Although few countries have as yet enacted legislation to control the discharge of soil and waste water from ships, the pressures being applied by environmental protection groups are gradually bringing such controls into being or causing port and health authorities to more rigorously enforce existing powers. Unfortunately there is at present no co-ordination of pollution prevention legislation. The shipowner considering shipboard sewage treatment equipment is thus in a difficult dilemma. Only one safe course is open to the owner--to retain all waste entirely aboard the ship during the stay in enclosed waters. The usual objections to sewage retention system are the space they occupy. Because the Electrolux Vacuum System uses only a tenth of the water volume required for flushing ordinary WC's, the volume of collecting tanks is correspondingly reduced. Their location is simplified and the expense of installation is cut. Other savings are achieved through the use of small bore plastic pipework and the freedom in design. The principle of the system is simple. Air is used to transport the soil to a collecting tank. The small amount of water that is used is intended to clean the surfaces of the bowl and maintain a pool of water in the bowl. The vacuum pump maintains a vacuum of approximately 0.5 atmospheres in the entire pumping system including the tank. Accessories for discharging depend on the methods expected to be used. A vacuum relief valve and a hose connection are all that are needed for emptying by sludge truck.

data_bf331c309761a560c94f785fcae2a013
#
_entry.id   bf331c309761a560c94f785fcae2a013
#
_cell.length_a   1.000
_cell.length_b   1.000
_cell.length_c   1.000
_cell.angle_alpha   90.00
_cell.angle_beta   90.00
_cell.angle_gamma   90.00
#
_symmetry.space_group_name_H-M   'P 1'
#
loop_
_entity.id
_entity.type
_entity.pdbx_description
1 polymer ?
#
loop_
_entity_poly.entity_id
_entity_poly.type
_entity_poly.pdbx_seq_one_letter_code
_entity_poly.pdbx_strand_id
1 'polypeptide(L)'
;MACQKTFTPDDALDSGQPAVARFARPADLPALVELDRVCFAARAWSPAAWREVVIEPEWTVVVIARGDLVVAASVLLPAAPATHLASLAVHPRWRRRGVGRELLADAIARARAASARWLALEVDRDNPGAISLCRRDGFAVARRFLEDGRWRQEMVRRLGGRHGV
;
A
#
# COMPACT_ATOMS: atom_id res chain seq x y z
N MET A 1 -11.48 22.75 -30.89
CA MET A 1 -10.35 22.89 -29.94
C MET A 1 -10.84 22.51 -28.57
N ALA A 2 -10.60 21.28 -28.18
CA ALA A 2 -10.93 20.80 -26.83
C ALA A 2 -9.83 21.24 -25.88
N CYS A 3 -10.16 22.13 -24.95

• Corporate Authors:

    Engineering, Chemical and Marine Press, Limited

    33-39 Bowling Green Lane
    London EC1P 1AH,   England 
  • Publication Date: 1972-5-26

Media Info

Subject/Index Terms

Filing Info

  • Accession Number: 00035929
  • Record Type: Publication
  • Source Agency: Journal of the Israel Shipping Research Institute
  • Files: TRIS
  • Created Date: Oct 20 1973 12:00AM